For many Gen Y’ers (a/k/a Millennials, and generally understood to be people in their 20’s and 30’s today), philanthropy goes far beyond writing a check to one’s favorite public charity (or, even, texting a donation to the Red Cross following some natural disaster or another). Instead, philanthropy is now understood as a broader deployment of social capital with consideration of the Return on Investment (ROI) to be achieved through that deployment. Outright donations, in which the donor’s ROI is a good feeling and personal satisfaction for helping others, still dominate the market place. But, foundations and other larger donors are also looking to deploy funds through Program Related Investments (PRIs), which are generally understood as loans that will be repaid so that the capital can be redeployed but with an ROI of around zero, and Mission Related Investments, in which the donor is either providing a loan or taking an equity stake in a “social impact venture” from which the donor anticipates a market rate ROI. Individuals, well-heeled or otherwise, are also viewing investments in social impact enterprises as a form of philanthropy, whether that enterprise is being run as a for-profit or not-for-profit entity. One recent survey even found that many members of Gen Y and Gen Z view purchasing products from companies that provide a portion of their profits toward charity as a way of engaging in philanthropy (consider, for example, the success of Tom’s Shoes).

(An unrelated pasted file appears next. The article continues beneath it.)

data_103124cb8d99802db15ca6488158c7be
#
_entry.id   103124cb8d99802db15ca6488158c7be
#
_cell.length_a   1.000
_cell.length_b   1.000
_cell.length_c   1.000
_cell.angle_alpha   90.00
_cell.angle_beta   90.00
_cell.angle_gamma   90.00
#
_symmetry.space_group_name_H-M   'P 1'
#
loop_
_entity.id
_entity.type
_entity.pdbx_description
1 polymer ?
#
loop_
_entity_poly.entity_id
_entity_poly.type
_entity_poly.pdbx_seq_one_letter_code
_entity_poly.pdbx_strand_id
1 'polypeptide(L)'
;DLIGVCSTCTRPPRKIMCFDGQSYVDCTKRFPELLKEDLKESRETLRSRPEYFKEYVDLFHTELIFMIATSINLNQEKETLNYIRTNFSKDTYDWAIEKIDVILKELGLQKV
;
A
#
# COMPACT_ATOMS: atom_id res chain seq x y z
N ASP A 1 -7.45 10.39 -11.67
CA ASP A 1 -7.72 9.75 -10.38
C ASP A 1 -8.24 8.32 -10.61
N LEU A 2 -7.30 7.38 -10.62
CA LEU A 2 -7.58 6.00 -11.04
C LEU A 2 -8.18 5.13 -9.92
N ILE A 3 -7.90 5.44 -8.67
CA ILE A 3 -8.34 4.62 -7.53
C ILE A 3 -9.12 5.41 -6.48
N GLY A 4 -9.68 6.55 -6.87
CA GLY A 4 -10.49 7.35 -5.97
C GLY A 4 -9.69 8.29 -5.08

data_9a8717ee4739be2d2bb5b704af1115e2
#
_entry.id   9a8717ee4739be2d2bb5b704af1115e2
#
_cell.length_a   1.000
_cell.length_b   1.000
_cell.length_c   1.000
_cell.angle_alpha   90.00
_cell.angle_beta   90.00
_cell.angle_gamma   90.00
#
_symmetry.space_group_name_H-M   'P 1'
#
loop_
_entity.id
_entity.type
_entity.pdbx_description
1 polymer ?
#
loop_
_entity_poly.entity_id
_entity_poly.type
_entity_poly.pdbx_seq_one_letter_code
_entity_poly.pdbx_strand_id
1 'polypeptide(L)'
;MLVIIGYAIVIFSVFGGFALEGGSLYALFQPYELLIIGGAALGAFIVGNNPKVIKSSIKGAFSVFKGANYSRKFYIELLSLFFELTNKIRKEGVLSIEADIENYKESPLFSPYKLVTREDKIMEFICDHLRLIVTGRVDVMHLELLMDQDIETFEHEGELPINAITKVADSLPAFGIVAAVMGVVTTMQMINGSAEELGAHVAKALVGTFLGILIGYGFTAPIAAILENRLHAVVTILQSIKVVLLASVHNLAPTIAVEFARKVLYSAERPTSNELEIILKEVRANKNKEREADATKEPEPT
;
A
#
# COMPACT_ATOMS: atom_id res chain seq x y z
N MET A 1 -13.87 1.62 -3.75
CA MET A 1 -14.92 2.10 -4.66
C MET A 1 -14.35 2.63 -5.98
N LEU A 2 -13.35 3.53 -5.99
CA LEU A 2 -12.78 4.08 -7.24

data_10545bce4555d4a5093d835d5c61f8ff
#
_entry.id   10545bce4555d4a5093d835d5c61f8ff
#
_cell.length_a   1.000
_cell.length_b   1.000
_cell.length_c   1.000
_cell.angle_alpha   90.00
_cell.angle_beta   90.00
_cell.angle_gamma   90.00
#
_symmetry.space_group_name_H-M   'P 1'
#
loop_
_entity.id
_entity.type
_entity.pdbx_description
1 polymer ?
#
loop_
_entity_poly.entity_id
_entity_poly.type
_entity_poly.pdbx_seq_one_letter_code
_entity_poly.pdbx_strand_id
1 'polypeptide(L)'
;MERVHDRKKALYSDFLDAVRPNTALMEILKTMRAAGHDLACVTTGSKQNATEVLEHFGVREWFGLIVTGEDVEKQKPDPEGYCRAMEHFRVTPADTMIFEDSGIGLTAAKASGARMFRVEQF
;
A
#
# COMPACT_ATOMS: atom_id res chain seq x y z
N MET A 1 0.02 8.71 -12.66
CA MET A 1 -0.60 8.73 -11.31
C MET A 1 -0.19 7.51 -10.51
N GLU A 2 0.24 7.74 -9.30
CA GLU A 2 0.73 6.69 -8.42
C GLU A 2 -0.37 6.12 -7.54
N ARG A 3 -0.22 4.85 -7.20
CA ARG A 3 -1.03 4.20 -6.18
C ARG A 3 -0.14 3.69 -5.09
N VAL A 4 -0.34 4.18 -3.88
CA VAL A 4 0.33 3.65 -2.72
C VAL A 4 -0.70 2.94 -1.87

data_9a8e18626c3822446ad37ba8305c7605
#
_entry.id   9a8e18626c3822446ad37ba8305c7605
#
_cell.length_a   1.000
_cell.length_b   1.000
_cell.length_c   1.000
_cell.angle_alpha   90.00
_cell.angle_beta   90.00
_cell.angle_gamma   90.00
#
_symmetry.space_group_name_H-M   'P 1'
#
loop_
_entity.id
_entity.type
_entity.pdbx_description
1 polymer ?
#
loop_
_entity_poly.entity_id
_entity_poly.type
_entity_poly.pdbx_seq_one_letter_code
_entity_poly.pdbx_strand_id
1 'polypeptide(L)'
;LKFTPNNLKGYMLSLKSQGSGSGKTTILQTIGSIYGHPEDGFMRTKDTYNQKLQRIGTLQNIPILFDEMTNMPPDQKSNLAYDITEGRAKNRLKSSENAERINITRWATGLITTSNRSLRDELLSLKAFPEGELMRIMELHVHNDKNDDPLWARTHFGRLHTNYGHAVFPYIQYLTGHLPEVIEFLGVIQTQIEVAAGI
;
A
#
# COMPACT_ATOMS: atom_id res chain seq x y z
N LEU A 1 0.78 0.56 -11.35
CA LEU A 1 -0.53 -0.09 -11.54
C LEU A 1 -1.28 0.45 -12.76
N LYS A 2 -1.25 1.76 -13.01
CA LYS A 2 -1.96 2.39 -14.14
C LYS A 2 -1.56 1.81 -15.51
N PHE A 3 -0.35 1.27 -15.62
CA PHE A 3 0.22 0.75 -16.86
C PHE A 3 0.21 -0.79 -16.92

Those working in related fields, such as fiduciaries, foundation managers, venture capitalists, and investment managers, have taken notice of these trends and are adjusting their investment policy statements, fiduciary duty clauses in trusts and other entities, and potential investor pools accordingly. If you would like to explore new ways of deploying your own social capital or if you need to adjust your own way of doing business to account for that deployment, contact HMB or a qualified estate planning professional.